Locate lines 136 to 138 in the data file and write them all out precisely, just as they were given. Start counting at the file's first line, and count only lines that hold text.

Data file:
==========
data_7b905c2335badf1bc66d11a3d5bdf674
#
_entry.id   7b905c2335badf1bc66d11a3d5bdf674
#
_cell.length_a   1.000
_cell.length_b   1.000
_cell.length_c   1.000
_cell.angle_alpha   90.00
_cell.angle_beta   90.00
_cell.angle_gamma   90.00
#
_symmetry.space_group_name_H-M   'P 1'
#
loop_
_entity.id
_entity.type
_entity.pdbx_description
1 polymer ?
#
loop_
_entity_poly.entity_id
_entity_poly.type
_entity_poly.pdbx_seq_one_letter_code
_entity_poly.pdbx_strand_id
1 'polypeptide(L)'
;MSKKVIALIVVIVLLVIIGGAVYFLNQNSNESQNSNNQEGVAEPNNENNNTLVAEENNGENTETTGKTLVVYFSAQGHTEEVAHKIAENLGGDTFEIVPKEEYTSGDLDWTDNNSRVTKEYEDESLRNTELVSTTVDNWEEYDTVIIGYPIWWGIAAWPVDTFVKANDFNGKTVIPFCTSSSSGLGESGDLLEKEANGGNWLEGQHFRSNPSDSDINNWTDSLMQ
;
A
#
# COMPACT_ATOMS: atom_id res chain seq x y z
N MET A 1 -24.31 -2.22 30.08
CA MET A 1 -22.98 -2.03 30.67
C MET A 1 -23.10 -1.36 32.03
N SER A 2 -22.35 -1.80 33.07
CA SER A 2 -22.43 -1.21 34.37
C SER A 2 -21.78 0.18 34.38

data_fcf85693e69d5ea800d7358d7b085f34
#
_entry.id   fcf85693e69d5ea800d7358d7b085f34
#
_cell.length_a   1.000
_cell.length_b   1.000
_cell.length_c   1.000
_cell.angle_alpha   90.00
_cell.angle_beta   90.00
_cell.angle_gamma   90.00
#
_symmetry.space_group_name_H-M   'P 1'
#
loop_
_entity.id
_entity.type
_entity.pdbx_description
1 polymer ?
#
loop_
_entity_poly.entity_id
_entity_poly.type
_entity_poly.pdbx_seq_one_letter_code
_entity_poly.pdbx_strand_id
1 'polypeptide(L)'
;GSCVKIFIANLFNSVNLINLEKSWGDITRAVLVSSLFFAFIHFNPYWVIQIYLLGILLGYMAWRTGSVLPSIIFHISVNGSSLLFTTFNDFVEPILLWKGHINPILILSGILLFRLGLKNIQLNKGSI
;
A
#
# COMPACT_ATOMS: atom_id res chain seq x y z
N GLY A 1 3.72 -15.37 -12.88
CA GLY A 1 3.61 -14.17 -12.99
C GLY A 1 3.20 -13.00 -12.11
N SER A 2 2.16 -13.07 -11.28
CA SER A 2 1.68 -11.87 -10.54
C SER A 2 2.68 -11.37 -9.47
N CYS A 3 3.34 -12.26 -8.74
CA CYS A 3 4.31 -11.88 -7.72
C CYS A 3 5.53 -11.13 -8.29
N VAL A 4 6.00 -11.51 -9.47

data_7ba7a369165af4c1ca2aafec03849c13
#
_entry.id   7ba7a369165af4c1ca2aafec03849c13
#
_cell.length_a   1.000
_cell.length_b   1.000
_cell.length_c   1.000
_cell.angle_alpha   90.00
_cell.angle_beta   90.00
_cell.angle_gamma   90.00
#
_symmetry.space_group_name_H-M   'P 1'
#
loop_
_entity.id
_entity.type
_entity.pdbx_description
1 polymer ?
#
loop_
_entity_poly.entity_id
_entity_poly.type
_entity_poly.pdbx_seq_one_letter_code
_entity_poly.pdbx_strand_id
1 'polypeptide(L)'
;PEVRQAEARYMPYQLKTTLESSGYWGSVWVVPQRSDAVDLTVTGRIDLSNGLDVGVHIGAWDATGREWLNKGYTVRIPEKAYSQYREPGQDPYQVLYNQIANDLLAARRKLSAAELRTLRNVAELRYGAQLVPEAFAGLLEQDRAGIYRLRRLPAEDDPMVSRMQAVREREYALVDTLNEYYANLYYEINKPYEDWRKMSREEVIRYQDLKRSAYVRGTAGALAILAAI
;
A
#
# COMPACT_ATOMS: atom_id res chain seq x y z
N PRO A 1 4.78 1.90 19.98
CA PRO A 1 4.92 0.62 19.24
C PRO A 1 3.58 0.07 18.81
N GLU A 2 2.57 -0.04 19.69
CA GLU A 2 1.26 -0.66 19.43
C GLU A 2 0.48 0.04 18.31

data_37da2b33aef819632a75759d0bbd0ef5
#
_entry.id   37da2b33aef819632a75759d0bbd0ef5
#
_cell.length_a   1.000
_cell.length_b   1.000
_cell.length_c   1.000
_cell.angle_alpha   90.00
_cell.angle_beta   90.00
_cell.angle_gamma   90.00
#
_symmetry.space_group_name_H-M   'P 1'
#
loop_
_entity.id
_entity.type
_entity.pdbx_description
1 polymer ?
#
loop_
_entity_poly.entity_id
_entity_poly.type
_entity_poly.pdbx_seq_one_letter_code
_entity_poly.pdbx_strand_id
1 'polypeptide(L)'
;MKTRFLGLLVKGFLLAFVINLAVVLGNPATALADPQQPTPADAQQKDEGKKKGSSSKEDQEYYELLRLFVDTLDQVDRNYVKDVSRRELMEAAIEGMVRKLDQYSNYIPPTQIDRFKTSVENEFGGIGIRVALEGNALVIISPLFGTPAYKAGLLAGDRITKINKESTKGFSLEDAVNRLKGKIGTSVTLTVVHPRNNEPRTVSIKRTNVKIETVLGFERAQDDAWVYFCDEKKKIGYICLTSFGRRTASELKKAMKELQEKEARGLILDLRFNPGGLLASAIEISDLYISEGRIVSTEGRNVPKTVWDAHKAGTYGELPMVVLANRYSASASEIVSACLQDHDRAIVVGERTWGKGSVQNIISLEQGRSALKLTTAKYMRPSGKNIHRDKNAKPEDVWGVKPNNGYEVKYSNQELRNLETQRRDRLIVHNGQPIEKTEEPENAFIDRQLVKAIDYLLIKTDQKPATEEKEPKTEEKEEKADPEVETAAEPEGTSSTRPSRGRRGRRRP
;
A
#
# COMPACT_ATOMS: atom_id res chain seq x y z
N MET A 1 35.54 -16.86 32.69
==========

_entity_poly.pdbx_strand_id
1 'polypeptide(L)'
;MKTRFLGLLVKGFLLAFVINLAVVLGNPATALADPQQPTPADAQQKDEGKKKGSSSKEDQEYYELLRLFVDTLDQVDRNYVKDVSRRELMEAAIEGMVRKLDQYSNYIPPTQIDRFKTSVENEFGGIGIRVALEGNALVIISPLFGTPAYKAGLLAGDRITKINKESTKGFSLEDAVNRLKGKIGTSVTLTVVHPRNNEPRTVSIKRTNVKIETVLGFERAQDDAWVYFCDEKKKIGYICLTSFGRRTASELKKAMKELQEKEARGLILDLRFNPGGLLASAIEISDLYISEGRIVSTEGRNVPKTVWDAHKAGTYGELPMVVLANRYSASASEIVSACLQDHDRAIVVGERTWGKGSVQNIISLEQGRSALKLTTAKYMRPSGKNIHRDKNAKPEDVWGVKPNNGYEVKYSNQELRNLETQRRDRLIVHNGQPIEKTEEPENAFIDRQLVKAIDYLLIKTDQKPATEEKEPKTEEKEEKADPEVETAAEPEGTSSTRPSRGRRGRRRP